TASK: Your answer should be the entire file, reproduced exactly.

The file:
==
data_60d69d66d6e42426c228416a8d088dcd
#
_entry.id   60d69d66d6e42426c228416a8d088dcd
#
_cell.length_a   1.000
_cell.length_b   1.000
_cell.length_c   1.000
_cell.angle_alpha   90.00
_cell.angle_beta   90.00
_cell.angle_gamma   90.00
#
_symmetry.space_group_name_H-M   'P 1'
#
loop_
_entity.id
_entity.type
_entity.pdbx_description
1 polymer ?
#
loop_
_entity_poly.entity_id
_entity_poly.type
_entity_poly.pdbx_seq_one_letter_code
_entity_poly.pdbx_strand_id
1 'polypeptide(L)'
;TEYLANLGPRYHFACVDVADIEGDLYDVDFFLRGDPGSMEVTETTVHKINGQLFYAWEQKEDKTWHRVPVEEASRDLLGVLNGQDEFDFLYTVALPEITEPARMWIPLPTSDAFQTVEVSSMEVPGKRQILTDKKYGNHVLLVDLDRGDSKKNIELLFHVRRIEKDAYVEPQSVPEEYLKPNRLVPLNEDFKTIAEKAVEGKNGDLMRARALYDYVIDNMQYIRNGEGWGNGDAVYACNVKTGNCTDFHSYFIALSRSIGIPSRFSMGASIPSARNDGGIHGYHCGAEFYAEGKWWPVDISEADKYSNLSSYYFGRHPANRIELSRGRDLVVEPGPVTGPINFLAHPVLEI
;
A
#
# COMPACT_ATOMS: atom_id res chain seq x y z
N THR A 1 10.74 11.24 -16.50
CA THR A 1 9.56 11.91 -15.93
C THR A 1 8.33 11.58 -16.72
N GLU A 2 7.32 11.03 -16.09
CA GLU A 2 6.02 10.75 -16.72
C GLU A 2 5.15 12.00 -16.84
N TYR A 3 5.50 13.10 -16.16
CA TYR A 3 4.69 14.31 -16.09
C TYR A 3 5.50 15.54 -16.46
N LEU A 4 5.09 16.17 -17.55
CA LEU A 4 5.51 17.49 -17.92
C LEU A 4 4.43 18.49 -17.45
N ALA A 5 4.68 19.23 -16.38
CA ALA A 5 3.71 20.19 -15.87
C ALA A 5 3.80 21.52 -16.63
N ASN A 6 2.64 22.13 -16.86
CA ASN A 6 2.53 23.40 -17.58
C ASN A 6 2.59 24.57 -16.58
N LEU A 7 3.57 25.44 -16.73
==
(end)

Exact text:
data_60d69d66d6e42426c228416a8d088dcd
#
_entry.id   60d69d66d6e42426c228416a8d088dcd
#
_cell.length_a   1.000
_cell.length_b   1.000
_cell.length_c   1.000
_cell.angle_alpha   90.00
_cell.angle_beta   90.00
_cell.angle_gamma   90.00
#
_symmetry.space_group_name_H-M   'P 1'
#
loop_
_entity.id
_entity.type
_entity.pdbx_description
1 polymer ?
#
loop_
_entity_poly.entity_id
_entity_poly.type
_entity_poly.pdbx_seq_one_letter_code
_entity_poly.pdbx_strand_id
1 'polypeptide(L)'
;TEYLANLGPRYHFACVDVADIEGDLYDVDFFLRGDPGSMEVTETTVHKINGQLFYAWEQKEDKTWHRVPVEEASRDLLGVLNGQDEFDFLYTVALPEITEPARMWIPLPTSDAFQTVEVSSMEVPGKRQILTDKKYGNHVLLVDLDRGDSKKNIELLFHVRRIEKDAYVEPQSVPEEYLKPNRLVPLNEDFKTIAEKAVEGKNGDLMRARALYDYVIDNMQYIRNGEGWGNGDAVYACNVKTGNCTDFHSYFIALSRSIGIPSRFSMGASIPSARNDGGIHGYHCGAEFYAEGKWWPVDISEADKYSNLSSYYFGRHPANRIELSRGRDLVVEPGPVTGPINFLAHPVLEI
;
A
#
# COMPACT_ATOMS: atom_id res chain seq x y z
N THR A 1 10.74 11.24 -16.50
CA THR A 1 9.56 11.91 -15.93
C THR A 1 8.33 11.58 -16.72
N GLU A 2 7.32 11.03 -16.09
CA GLU A 2 6.02 10.75 -16.72
C GLU A 2 5.15 12.00 -16.84
N TYR A 3 5.50 13.10 -16.16
CA TYR A 3 4.69 14.31 -16.09
C TYR A 3 5.50 15.54 -16.46
N LEU A 4 5.09 16.17 -17.55
CA LEU A 4 5.51 17.49 -17.92
C LEU A 4 4.43 18.49 -17.45
N ALA A 5 4.68 19.23 -16.38
CA ALA A 5 3.71 20.19 -15.87
C ALA A 5 3.80 21.52 -16.63
N ASN A 6 2.64 22.13 -16.86
CA ASN A 6 2.53 23.40 -17.58
C ASN A 6 2.59 24.57 -16.58
N LEU A 7 3.57 25.44 -16.73